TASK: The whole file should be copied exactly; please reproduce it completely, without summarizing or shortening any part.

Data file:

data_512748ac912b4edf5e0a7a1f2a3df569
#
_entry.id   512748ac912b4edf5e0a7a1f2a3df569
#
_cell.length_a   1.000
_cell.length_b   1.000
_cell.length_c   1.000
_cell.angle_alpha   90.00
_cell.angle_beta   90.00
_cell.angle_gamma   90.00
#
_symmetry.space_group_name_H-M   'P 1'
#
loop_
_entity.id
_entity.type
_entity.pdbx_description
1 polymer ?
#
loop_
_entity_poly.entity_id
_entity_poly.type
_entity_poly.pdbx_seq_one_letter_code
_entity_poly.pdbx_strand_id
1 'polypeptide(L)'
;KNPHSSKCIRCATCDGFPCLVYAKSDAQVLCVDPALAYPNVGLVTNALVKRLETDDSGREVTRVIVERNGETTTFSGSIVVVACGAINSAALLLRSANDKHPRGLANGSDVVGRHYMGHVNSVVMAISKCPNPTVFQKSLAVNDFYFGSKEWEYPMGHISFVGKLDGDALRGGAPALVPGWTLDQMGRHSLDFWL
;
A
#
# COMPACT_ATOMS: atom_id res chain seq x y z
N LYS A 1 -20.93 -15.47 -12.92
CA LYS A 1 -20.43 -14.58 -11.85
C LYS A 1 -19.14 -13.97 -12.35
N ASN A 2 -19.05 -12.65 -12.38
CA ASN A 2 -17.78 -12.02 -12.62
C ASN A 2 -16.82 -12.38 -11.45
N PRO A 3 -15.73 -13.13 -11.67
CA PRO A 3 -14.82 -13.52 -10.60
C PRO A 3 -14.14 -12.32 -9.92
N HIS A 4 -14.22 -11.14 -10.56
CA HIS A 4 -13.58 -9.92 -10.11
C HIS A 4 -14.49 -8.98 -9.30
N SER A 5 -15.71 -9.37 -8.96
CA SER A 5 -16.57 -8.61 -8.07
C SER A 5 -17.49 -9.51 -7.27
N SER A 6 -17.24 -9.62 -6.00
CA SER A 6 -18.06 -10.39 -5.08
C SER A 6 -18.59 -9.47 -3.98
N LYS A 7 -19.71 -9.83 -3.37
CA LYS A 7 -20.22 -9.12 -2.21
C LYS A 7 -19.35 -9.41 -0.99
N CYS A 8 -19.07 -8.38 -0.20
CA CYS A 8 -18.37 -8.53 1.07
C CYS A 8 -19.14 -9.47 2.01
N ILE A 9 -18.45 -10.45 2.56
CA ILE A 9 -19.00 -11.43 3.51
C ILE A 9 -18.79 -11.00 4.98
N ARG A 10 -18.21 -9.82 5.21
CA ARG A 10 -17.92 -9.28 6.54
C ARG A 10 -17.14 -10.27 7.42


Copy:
data_512748ac912b4edf5e0a7a1f2a3df569
#
_entry.id   512748ac912b4edf5e0a7a1f2a3df569
#
_cell.length_a   1.000
_cell.length_b   1.000
_cell.length_c   1.000
_cell.angle_alpha   90.00
_cell.angle_beta   90.00
_cell.angle_gamma   90.00
#
_symmetry.space_group_name_H-M   'P 1'
#
loop_
_entity.id
_entity.type
_entity.pdbx_description
1 polymer ?
#
loop_
_entity_poly.entity_id
_entity_poly.type
_entity_poly.pdbx_seq_one_letter_code
_entity_poly.pdbx_strand_id
1 'polypeptide(L)'
;KNPHSSKCIRCATCDGFPCLVYAKSDAQVLCVDPALAYPNVGLVTNALVKRLETDDSGREVTRVIVERNGETTTFSGSIVVVACGAINSAALLLRSANDKHPRGLANGSDVVGRHYMGHVNSVVMAISKCPNPTVFQKSLAVNDFYFGSKEWEYPMGHISFVGKLDGDALRGGAPALVPGWTLDQMGRHSLDFWL
;
A
#
# COMPACT_ATOMS: atom_id res chain seq x y z
N LYS A 1 -20.93 -15.47 -12.92
CA LYS A 1 -20.43 -14.58 -11.85
C LYS A 1 -19.14 -13.97 -12.35
N ASN A 2 -19.05 -12.65 -12.38
CA ASN A 2 -17.78 -12.02 -12.62
C ASN A 2 -16.82 -12.38 -11.45
N PRO A 3 -15.73 -13.13 -11.67
CA PRO A 3 -14.82 -13.52 -10.60
C PRO A 3 -14.14 -12.32 -9.92
N HIS A 4 -14.22 -11.14 -10.56
CA HIS A 4 -13.58 -9.92 -10.11
C HIS A 4 -14.49 -8.98 -9.30
N SER A 5 -15.71 -9.37 -8.96
CA SER A 5 -16.57 -8.61 -8.07
C SER A 5 -17.49 -9.51 -7.27
N SER A 6 -17.24 -9.62 -6.00
CA SER A 6 -18.06 -10.39 -5.08
C SER A 6 -18.59 -9.47 -3.98
N LYS A 7 -19.71 -9.83 -3.37
CA LYS A 7 -20.22 -9.12 -2.21
C LYS A 7 -19.35 -9.41 -0.99
N CYS A 8 -19.07 -8.38 -0.20
CA CYS A 8 -18.37 -8.53 1.07
C CYS A 8 -19.14 -9.47 2.01
N ILE A 9 -18.45 -10.45 2.56
CA ILE A 9 -19.00 -11.43 3.51
C ILE A 9 -18.79 -11.00 4.98
N ARG A 10 -18.21 -9.82 5.21
CA ARG A 10 -17.92 -9.28 6.54
C ARG A 10 -17.14 -10.27 7.42